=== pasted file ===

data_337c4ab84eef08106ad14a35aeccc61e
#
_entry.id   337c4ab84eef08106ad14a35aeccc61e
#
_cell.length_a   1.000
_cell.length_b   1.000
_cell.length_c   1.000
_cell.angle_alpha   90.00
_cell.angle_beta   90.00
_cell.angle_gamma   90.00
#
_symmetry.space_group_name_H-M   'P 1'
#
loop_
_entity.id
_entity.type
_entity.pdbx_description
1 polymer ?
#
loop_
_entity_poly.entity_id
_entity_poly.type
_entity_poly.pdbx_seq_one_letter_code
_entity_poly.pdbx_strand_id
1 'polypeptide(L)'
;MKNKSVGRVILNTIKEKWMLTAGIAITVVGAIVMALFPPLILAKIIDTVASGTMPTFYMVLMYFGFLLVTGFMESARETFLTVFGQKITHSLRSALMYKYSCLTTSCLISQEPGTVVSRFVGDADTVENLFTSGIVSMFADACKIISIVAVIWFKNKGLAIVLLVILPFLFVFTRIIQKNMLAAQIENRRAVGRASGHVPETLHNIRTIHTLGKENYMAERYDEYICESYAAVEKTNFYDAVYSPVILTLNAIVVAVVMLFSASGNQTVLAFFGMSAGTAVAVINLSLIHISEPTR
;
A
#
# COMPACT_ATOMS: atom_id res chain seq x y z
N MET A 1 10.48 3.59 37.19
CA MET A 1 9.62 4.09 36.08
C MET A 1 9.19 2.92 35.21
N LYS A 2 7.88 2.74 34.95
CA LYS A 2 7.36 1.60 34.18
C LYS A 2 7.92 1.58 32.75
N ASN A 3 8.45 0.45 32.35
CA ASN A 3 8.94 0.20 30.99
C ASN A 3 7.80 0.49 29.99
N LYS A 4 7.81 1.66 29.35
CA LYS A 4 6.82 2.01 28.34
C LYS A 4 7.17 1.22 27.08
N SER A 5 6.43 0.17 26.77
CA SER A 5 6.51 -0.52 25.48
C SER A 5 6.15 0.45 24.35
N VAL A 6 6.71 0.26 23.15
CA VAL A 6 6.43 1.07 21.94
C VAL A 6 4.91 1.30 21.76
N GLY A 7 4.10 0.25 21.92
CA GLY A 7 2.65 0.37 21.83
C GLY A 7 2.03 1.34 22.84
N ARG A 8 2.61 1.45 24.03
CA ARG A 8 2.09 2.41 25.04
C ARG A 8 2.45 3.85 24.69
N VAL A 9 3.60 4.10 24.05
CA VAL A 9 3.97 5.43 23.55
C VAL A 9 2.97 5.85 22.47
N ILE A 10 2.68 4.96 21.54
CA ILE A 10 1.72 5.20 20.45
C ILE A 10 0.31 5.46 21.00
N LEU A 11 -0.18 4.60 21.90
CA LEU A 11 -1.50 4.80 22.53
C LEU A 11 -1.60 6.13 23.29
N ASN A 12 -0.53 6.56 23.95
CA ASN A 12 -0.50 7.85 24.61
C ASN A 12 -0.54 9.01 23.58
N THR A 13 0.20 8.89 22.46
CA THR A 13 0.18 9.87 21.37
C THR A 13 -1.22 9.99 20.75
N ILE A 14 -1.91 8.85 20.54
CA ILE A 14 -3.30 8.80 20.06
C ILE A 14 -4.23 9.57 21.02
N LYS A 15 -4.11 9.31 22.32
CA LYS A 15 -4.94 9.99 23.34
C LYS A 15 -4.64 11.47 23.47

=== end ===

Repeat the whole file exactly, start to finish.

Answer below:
data_337c4ab84eef08106ad14a35aeccc61e
#
_entry.id   337c4ab84eef08106ad14a35aeccc61e
#
_cell.length_a   1.000
_cell.length_b   1.000
_cell.length_c   1.000
_cell.angle_alpha   90.00
_cell.angle_beta   90.00
_cell.angle_gamma   90.00
#
_symmetry.space_group_name_H-M   'P 1'
#
loop_
_entity.id
_entity.type
_entity.pdbx_description
1 polymer ?
#
loop_
_entity_poly.entity_id
_entity_poly.type
_entity_poly.pdbx_seq_one_letter_code
_entity_poly.pdbx_strand_id
1 'polypeptide(L)'
;MKNKSVGRVILNTIKEKWMLTAGIAITVVGAIVMALFPPLILAKIIDTVASGTMPTFYMVLMYFGFLLVTGFMESARETFLTVFGQKITHSLRSALMYKYSCLTTSCLISQEPGTVVSRFVGDADTVENLFTSGIVSMFADACKIISIVAVIWFKNKGLAIVLLVILPFLFVFTRIIQKNMLAAQIENRRAVGRASGHVPETLHNIRTIHTLGKENYMAERYDEYICESYAAVEKTNFYDAVYSPVILTLNAIVVAVVMLFSASGNQTVLAFFGMSAGTAVAVINLSLIHISEPTR
;
A
#
# COMPACT_ATOMS: atom_id res chain seq x y z
N MET A 1 10.48 3.59 37.19
CA MET A 1 9.62 4.09 36.08
C MET A 1 9.19 2.92 35.21
N LYS A 2 7.88 2.74 34.95
CA LYS A 2 7.36 1.60 34.18
C LYS A 2 7.92 1.58 32.75
N ASN A 3 8.45 0.45 32.35
CA ASN A 3 8.94 0.20 30.99
C ASN A 3 7.80 0.49 29.99
N LYS A 4 7.81 1.66 29.35
CA LYS A 4 6.82 2.01 28.34
C LYS A 4 7.17 1.22 27.08
N SER A 5 6.43 0.17 26.77
CA SER A 5 6.51 -0.52 25.48
C SER A 5 6.15 0.45 24.35
N VAL A 6 6.71 0.26 23.15
CA VAL A 6 6.43 1.07 21.94
C VAL A 6 4.91 1.30 21.76
N GLY A 7 4.10 0.25 21.92
CA GLY A 7 2.65 0.37 21.83
C GLY A 7 2.03 1.34 22.84
N ARG A 8 2.61 1.45 24.03
CA ARG A 8 2.09 2.41 25.04
C ARG A 8 2.45 3.85 24.69
N VAL A 9 3.60 4.10 24.05
CA VAL A 9 3.97 5.43 23.55
C VAL A 9 2.97 5.85 22.47
N ILE A 10 2.68 4.96 21.54
CA ILE A 10 1.72 5.20 20.45
C ILE A 10 0.31 5.46 21.00
N LEU A 11 -0.18 4.60 21.90
CA LEU A 11 -1.50 4.80 22.53
C LEU A 11 -1.60 6.13 23.29
N ASN A 12 -0.53 6.56 23.95
CA ASN A 12 -0.50 7.85 24.61
C ASN A 12 -0.54 9.01 23.58
N THR A 13 0.20 8.89 22.46
CA THR A 13 0.18 9.87 21.37
C THR A 13 -1.22 9.99 20.75
N ILE A 14 -1.91 8.85 20.54
CA ILE A 14 -3.30 8.80 20.06
C ILE A 14 -4.23 9.57 21.02
N LYS A 15 -4.11 9.31 22.32
CA LYS A 15 -4.94 9.99 23.34
C LYS A 15 -4.64 11.47 23.47